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Where will the money come from?

Where will the money come from? The big question and the Republicans’ number one argument against President Biden’s long-overdue program to repair the country’s infrastructure is: where will the money come from? For example, what about the $40 billion the President asked Congress to spend on the huge need for public housing?

Executives from Northrop Grumman opening their brand new Launch and Missile Defense Systems facility at Chandler, Arizona.

Maybe it could come from a place no one ever asks about even when there’s nothing to show for money already spent.

What about cancelling our missile defense boondoggle? The premise behind national missile defense comes from video games: when a hostile launch is detected, destroy the incoming missiles by ramming them with ground-launched “interceptors.” It’s a strategy known as “hitting a bullet with a bullet.”. In reality, the system is easy to defeat, and has routinely failed even simple, heavily-scripted test intercepts. (1)

To date, the system has cost more than $40 billion—and there’s no end in sight.

In August of last year, the Pentagon announced its intention to build Next-Generation Interceptors. These will replace the current RKV (Redesigned Kill Vehicle) interceptors.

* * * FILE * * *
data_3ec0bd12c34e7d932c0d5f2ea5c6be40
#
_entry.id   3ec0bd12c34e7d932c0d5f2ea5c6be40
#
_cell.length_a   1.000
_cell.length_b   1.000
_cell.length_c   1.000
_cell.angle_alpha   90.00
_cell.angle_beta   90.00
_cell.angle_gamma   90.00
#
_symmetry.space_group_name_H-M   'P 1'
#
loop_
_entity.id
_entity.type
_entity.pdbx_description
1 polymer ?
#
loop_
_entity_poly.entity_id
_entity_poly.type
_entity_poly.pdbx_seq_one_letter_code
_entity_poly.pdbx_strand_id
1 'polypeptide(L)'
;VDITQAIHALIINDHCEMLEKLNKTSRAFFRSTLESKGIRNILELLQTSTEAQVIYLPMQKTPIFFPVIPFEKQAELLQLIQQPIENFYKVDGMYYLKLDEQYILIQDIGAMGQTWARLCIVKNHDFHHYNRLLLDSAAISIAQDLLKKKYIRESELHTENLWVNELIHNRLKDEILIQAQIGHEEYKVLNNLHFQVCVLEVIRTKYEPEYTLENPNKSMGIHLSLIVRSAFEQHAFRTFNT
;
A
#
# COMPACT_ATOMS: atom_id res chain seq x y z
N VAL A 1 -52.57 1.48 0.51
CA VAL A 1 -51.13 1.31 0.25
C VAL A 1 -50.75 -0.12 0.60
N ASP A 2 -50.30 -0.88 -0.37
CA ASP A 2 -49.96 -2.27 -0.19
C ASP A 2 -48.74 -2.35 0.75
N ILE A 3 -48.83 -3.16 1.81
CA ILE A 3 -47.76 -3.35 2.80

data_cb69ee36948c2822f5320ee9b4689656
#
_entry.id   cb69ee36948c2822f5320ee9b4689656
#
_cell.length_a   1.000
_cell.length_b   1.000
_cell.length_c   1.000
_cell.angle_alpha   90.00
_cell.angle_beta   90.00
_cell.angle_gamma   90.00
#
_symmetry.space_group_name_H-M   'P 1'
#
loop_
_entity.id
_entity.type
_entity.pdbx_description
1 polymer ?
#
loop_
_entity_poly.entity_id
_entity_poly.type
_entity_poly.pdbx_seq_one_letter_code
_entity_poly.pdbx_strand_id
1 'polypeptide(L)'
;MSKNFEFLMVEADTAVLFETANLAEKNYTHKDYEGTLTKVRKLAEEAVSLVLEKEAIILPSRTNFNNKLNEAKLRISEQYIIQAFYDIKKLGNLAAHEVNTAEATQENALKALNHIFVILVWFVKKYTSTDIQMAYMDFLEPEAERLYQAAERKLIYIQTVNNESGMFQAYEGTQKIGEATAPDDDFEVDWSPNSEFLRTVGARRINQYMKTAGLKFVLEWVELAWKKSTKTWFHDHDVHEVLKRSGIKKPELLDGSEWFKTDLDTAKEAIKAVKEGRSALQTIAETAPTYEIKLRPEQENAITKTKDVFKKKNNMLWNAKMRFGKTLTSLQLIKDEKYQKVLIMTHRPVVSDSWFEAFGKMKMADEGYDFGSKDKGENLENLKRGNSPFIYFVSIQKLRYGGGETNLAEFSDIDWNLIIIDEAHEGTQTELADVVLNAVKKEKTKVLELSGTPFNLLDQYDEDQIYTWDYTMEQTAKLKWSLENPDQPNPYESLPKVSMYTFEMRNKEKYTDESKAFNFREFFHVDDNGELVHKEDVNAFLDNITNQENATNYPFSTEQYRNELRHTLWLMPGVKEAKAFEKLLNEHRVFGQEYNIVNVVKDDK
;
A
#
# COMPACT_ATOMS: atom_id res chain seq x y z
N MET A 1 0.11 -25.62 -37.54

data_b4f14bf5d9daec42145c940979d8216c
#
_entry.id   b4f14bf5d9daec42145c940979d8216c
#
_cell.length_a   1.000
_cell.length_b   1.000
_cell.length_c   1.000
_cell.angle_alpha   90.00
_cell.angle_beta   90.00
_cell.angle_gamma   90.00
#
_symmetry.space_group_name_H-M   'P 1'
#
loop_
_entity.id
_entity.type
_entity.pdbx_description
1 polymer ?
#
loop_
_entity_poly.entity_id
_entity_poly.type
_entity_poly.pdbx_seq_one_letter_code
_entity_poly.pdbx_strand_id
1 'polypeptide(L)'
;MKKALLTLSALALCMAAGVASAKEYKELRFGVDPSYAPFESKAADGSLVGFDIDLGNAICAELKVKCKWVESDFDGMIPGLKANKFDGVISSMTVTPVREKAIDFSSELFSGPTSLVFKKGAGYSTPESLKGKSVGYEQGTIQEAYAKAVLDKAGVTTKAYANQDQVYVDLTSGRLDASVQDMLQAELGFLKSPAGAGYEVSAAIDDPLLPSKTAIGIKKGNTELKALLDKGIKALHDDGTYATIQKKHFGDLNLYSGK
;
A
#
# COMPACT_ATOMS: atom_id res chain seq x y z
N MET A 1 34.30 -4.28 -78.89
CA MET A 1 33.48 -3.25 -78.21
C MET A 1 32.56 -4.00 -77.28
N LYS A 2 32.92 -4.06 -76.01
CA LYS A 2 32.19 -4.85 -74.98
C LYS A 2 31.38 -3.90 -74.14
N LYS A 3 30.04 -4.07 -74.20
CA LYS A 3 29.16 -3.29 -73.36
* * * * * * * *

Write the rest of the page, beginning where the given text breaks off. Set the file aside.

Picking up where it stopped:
The RKV was cancelled after 10 years in development and three times the original cost estimate.

The RKV was supposed to replace another Kill Vehicle (the Exoatmospheric KV) deployed in 2005 despite controversy and problems with performance in tests.

The Pentagon has already selected Lockheed Martin and Northrop Grumman to compete to develop and build the interceptors. While the Missile Defense Agency anticipates placing the new interceptors roughly by 2027 or 2028, “industry proposals will dictate final schedules and what is doable,” according to the Pentagon.

When they cancelled the RKV program, the DOD Undersecretary of research and engineering said, “Development programs sometimes encounter problems. After exercising due diligence, we decided the path we’re going down wouldn’t be fruitful, so we’re not going down that path anymore. This decision supports our efforts to gain full value from every future taxpayer dollar spent on defense.” (2).

We’re not going down that path anymore? Ask Congress and the defense contractors. The new missile system is “estimated to cost” nearly $18 billion during the life of the program. There is no reason to expect a different outcome from this (as yet unnamed) “kill vehicle” program than those of the past 20 years: Decades of R&D, test flights that fail, billions in taxpayer dollars.

Why not avoid the next $40 billion and use it for housing instead?

Mary Jo Dolis is a naturally skeptical person who occasionally submits something to Works in Progress.

More information is available from Union of Concerned Scientists and Defense News.

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